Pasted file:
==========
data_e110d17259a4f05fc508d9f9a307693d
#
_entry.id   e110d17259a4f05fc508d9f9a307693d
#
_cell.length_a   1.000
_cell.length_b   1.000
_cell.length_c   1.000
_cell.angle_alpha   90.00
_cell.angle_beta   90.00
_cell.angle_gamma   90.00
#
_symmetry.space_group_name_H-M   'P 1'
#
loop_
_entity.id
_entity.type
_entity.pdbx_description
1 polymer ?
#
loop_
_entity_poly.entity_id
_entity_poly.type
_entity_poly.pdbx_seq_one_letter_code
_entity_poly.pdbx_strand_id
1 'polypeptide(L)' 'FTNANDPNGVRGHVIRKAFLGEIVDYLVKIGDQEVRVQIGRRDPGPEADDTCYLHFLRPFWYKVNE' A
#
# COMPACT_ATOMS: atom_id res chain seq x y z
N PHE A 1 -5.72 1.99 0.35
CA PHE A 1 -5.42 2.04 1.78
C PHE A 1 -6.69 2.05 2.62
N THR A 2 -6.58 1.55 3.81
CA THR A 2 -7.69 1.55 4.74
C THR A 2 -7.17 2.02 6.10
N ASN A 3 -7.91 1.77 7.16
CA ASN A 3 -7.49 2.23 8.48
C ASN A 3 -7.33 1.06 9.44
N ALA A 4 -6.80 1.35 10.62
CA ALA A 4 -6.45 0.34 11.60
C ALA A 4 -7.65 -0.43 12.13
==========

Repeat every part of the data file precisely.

data_e110d17259a4f05fc508d9f9a307693d
#
_entry.id   e110d17259a4f05fc508d9f9a307693d
#
_cell.length_a   1.000
_cell.length_b   1.000
_cell.length_c   1.000
_cell.angle_alpha   90.00
_cell.angle_beta   90.00
_cell.angle_gamma   90.00
#
_symmetry.space_group_name_H-M   'P 1'
#
loop_
_entity.id
_entity.type
_entity.pdbx_description
1 polymer ?
#
loop_
_entity_poly.entity_id
_entity_poly.type
_entity_poly.pdbx_seq_one_letter_code
_entity_poly.pdbx_strand_id
1 'polypeptide(L)' 'FTNANDPNGVRGHVIRKAFLGEIVDYLVKIGDQEVRVQIGRRDPGPEADDTCYLHFLRPFWYKVNE' A
#
# COMPACT_ATOMS: atom_id res chain seq x y z
N PHE A 1 -5.72 1.99 0.35
CA PHE A 1 -5.42 2.04 1.78
C PHE A 1 -6.69 2.05 2.62
N THR A 2 -6.58 1.55 3.81
CA THR A 2 -7.69 1.55 4.74
C THR A 2 -7.17 2.02 6.10
N ASN A 3 -7.91 1.77 7.16
CA ASN A 3 -7.49 2.23 8.48
C ASN A 3 -7.33 1.06 9.44
N ALA A 4 -6.80 1.35 10.62
CA ALA A 4 -6.45 0.34 11.60
C ALA A 4 -7.65 -0.43 12.13